Hugh Laurie on the lure of playing it ‘very smart’ or ‘idiotic’: All actors are gigantic fakes
We’ve heard so much about the brilliance of Hugh Laurie when we interviewed comedian Josh Gad (Olaf in Disney’s animated blockbuster “Frozen,” Le Fou in the live-action adaptation of “Beauty and the Beast,” and Elder Arnold Cunningham in the Broadway musical “The Book of Mormons”) about the pilot season of HBO’s comedy series “Avenue 5” just before the pandemic began two years ago.
In that interview, Josh said he was envious of Hugh’s multifaceted skills, calling his 63-year-old British costar “the single most perfect specimen of a human being I’ve ever met in my entire life.” Josh explained, “Hugh makes everything look easy and effortless. He’s a man of all trades, while I’m just a man of one-and-a-half trades.”
We told Hugh (“House,” “The Night Manager,” “Veep”) how that fun and fascinating interview with Josh went when we talked to him last month to discuss the eight-part sophomore season of “Avenue 5,” which premieres on HBO Go on Tuesday.
Did it seem like Josh was intimidated by him on the set? Looking a little embarrassed by his costar’s high praise, Hugh said, “Aww, stop … no! It didn’t seem as if he was intimidated by me at all. I would have been happier if he’d been a little bit intimidated, but he wasn’t—and that was really quite annoying.
“Josh is just as monumentally talented and funny. He’s an enormous personality, which is just as well because he’s playing an enormous personality in the show. He fills the screen with the quickness of his thoughts and his inventiveness—which is just wonderful to watch and play with.
“He also happens to be an utterly delightful human being, as they all are—he’s a complete delight to spend time with. But from my point of view, I’d say that ‘Avenue 5’ is a happy place to go to work because we all get on very well, and we look forward to every day’s work.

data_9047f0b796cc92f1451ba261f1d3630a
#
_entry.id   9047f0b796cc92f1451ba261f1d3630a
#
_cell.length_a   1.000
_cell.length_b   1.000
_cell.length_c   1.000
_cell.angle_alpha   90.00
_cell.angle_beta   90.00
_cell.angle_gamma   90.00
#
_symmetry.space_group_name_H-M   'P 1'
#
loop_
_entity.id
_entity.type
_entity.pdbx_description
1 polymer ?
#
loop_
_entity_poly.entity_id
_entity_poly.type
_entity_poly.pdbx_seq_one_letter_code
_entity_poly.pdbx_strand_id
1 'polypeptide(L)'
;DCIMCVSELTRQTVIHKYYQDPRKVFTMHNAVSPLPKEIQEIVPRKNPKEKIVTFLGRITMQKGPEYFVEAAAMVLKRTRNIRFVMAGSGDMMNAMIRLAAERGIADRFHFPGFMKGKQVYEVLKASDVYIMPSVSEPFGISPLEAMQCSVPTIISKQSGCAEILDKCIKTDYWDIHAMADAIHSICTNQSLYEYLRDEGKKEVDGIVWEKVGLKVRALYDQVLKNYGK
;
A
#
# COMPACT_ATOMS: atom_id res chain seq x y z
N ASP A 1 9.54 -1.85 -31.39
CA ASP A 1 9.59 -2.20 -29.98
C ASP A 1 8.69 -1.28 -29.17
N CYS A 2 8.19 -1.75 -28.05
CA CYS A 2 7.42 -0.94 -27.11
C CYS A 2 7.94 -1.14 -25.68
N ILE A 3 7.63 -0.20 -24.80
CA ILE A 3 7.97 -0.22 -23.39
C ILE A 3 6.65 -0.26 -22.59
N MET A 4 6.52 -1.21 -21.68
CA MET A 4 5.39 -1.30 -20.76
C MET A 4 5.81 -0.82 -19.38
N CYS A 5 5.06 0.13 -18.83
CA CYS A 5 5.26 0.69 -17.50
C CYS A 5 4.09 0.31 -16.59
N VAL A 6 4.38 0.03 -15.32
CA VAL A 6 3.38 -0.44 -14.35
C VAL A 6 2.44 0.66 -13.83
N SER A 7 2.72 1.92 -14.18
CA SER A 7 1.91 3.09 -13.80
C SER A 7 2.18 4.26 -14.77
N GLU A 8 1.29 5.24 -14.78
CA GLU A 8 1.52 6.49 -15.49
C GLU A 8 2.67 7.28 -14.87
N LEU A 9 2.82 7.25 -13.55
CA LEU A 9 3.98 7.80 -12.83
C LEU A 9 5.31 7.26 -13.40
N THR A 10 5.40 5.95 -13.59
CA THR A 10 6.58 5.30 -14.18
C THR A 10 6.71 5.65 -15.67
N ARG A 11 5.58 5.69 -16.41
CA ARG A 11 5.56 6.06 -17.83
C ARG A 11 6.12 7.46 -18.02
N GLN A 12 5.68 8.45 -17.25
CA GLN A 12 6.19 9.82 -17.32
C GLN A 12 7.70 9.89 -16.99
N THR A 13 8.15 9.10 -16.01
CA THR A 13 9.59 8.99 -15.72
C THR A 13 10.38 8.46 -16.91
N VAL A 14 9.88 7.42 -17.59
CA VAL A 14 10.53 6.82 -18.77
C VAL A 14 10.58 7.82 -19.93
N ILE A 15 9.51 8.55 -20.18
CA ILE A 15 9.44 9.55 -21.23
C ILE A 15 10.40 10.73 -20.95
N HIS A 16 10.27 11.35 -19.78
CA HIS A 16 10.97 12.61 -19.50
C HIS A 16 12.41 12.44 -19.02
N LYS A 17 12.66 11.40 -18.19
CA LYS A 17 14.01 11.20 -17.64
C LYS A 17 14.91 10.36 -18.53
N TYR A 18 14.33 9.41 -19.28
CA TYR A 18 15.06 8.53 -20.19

“That doesn’t really stop us from complaining, because we complain all the time anyway. But it’s a very happy cast and crew—and Josh is very largely responsible for that. He does set a lot of the tone. I wish he wouldn’t, but he does. It’s actually kind of an insurrection in a way, but it’s in his nature.”
Indeed, just watching how members of “Avenue 5’s” delightful ensemble interact with each other sure looks like they’re having a blast bringing to life the quirks and gags thought up by the series’ Emmy-winning showrunner and creator Armando Iannucci (“Veep”).
“Avenue 5” follows a group of rich but clueless space tourists who gets stuck in outer space. Set 40 years in the future, it transports viewers to a world where space travel has become accessible to humans who can afford tour packages offered by the company of billionaire Herman Judd (Josh).
Unfortunately, not everything about the “topnotch” team of this space cruise ship is as it seems. Heading Avenue 5 set for the scheduled eight-week cruise around Saturn is Captain Ryan Clark (Hugh), who conceals the fact that he, well, isn’t a real astronaut!